James Ford

Publication Details

  • Performance of BRCA1/2 mutation prediction models in Asian Americans JOURNAL OF CLINICAL ONCOLOGY Kurian, A. W., Gong, G. D., Chun, N. M., Mills, M. A., Staton, A. D., Kingham, K. E., Crawford, B. B., Lee, R., Chan, S., Donlon, S. S., Ridge, Y., Panabaker, K., West, D. W., Whittemore, A. S., Ford, J. M. 2008; 26 (29): 4752-4758

    Abstract:

    There are established differences in breast cancer epidemiology between Asian and white individuals, but little is known about hereditary breast cancer in Asian populations. Although increasing numbers of Asian individuals are clinically tested for BRCA1/2 mutations, it is not known whether computer models that predict mutations work accurately in Asian individuals. We compared the performance in Asian and white individuals of two widely used BRCA1/2 mutation prediction models, BRCAPRO and Myriad II.We evaluated BRCAPRO and Myriad II in 200 Asian individuals and a matched control group of 200 white individuals who were tested for BRCA1/2 mutations at four cancer genetics clinics, by comparing numbers of observed versus predicted mutation carriers and by evaluating area under the receiver operating characteristic curve (AUC) for each model.BRCAPRO and Myriad II accurately predicted the number of white BRCA1/2 mutation carriers (25 observed v 24 predicted by BRCAPRO; 25 predicted by Myriad II, P > or = .69), but underpredicted Asian carriers by two-fold (49 observed v 25 predicted by BRCAPRO; 26 predicted by Myriad II; P < or = 3 x 10(-7)). For BRCAPRO, this racial difference reflects substantial underprediction of Asian BRCA2 mutation carriers (26 observed v 4 predicted; P = 1 x 10(-30)); for Myriad II, separate mutation predictions were not available. For both models, AUCs were nonsignificantly lower in Asian than white individuals, suggesting less accurate discrimination between Asian carriers and noncarriers.Both BRCAPRO and Myriad II underestimated the proportion of BRCA1/2 mutation carriers, and discriminated carriers from noncarriers less well, in Asian compared with white individuals.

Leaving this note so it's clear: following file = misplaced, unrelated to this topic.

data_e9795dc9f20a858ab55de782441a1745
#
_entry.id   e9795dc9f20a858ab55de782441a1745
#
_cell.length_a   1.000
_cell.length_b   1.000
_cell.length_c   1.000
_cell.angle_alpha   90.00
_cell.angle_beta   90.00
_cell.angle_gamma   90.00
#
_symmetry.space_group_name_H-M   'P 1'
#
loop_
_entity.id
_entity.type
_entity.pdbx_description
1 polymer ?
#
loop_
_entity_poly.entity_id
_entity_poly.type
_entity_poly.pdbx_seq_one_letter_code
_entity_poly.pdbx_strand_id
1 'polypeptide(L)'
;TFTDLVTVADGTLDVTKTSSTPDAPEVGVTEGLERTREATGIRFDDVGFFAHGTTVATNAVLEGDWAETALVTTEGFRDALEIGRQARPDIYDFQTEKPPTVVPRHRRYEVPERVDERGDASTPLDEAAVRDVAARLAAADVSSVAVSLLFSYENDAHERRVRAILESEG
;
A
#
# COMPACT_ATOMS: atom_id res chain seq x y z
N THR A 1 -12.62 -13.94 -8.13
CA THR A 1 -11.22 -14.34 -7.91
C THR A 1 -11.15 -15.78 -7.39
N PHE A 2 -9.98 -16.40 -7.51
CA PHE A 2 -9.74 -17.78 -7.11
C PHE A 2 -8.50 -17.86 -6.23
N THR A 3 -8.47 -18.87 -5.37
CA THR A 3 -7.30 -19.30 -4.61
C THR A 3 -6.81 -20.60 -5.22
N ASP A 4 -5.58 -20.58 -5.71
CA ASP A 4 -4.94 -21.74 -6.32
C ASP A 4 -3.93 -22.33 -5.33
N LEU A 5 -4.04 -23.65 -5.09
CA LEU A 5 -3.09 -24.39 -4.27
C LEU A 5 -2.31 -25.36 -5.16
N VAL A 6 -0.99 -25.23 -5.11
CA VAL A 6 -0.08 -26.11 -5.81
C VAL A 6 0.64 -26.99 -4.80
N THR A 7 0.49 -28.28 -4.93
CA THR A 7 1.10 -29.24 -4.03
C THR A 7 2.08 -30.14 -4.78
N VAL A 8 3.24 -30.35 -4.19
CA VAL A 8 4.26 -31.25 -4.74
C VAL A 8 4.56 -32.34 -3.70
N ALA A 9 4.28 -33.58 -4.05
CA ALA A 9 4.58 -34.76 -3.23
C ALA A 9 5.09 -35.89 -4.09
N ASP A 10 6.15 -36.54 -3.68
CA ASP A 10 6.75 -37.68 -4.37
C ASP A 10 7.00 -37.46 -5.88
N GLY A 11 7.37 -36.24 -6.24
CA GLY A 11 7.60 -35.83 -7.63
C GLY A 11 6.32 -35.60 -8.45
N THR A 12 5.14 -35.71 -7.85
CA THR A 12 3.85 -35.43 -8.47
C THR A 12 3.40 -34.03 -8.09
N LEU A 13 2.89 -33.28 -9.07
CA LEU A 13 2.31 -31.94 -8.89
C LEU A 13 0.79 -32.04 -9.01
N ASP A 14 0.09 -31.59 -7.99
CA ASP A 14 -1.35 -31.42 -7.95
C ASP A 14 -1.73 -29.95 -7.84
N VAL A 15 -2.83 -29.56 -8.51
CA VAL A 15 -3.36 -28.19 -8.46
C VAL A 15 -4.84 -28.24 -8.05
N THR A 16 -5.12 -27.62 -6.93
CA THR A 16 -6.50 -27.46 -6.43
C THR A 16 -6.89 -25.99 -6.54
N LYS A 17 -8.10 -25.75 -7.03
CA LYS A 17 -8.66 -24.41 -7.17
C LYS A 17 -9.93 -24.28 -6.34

View details for DOI 10.1200/JCO.2008.16.8310

    View details for Web of Science ID 000259902800011

    View details for PubMedID 18779604

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